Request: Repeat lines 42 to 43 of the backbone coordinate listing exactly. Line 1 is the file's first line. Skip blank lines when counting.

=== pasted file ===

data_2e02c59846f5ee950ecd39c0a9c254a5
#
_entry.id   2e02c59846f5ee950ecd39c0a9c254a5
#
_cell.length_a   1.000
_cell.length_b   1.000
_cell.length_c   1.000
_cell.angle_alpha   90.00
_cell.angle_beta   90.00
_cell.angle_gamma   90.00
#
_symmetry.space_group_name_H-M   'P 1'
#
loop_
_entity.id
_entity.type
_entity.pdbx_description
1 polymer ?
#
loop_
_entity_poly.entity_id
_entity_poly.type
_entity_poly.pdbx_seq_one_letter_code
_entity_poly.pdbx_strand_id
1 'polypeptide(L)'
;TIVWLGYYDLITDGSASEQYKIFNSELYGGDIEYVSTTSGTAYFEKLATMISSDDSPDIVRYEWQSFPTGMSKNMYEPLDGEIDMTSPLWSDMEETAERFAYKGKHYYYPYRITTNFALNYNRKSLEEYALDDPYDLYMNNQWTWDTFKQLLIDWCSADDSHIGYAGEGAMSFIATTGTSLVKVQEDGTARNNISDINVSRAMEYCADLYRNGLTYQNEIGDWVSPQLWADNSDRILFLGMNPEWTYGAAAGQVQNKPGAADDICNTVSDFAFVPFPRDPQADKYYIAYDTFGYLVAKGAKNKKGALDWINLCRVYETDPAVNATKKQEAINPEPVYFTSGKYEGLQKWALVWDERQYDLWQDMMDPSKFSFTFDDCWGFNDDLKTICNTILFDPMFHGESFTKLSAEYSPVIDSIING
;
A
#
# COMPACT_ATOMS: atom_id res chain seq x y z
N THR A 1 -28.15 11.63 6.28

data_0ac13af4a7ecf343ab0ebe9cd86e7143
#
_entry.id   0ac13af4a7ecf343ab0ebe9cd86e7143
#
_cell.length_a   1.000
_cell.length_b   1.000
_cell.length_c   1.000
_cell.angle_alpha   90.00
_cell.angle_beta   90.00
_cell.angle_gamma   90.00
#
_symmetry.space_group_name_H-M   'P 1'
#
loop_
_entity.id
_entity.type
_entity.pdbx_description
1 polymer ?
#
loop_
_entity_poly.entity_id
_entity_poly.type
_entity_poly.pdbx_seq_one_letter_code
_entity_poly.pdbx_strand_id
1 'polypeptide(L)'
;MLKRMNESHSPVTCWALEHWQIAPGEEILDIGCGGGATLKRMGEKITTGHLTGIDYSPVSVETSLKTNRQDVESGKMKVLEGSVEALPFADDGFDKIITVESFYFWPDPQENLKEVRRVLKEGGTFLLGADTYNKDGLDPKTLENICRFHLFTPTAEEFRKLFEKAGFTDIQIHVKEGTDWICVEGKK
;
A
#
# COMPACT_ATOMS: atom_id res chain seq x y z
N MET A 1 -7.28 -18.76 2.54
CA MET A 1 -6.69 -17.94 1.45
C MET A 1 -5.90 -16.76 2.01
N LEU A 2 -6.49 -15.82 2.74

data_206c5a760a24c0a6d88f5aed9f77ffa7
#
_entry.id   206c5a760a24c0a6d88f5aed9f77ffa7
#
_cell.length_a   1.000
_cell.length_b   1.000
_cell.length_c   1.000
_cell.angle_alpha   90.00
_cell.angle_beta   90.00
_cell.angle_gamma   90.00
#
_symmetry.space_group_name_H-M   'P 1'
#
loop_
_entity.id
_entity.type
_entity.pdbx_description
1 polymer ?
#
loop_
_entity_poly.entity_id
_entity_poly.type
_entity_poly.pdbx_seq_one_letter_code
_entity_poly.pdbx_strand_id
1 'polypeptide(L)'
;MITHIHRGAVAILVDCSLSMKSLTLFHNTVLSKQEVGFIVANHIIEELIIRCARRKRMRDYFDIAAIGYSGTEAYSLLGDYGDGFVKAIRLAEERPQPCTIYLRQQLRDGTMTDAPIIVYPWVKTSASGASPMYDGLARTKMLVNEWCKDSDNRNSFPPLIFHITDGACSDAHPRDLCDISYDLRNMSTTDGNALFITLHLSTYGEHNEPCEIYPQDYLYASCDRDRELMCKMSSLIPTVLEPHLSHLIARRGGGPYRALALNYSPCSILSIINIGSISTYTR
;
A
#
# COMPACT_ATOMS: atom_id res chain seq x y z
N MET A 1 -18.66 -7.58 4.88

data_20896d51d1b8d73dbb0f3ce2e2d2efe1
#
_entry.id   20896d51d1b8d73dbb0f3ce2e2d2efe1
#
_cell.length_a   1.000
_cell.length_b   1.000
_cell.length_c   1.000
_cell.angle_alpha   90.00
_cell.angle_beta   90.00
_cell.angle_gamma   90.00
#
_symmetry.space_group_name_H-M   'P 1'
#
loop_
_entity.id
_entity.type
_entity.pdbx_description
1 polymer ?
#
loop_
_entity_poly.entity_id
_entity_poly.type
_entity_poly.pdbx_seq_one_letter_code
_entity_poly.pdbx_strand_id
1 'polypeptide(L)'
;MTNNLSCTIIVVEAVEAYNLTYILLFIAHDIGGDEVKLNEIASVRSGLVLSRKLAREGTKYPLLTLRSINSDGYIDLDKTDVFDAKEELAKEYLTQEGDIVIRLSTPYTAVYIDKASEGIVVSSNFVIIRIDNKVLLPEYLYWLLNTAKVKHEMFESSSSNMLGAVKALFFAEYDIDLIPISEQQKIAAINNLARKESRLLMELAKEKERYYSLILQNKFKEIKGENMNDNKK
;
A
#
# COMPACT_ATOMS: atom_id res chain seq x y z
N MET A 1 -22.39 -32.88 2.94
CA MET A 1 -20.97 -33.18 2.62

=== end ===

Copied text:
#
_symmetry.space_group_name_H-M   'P 1'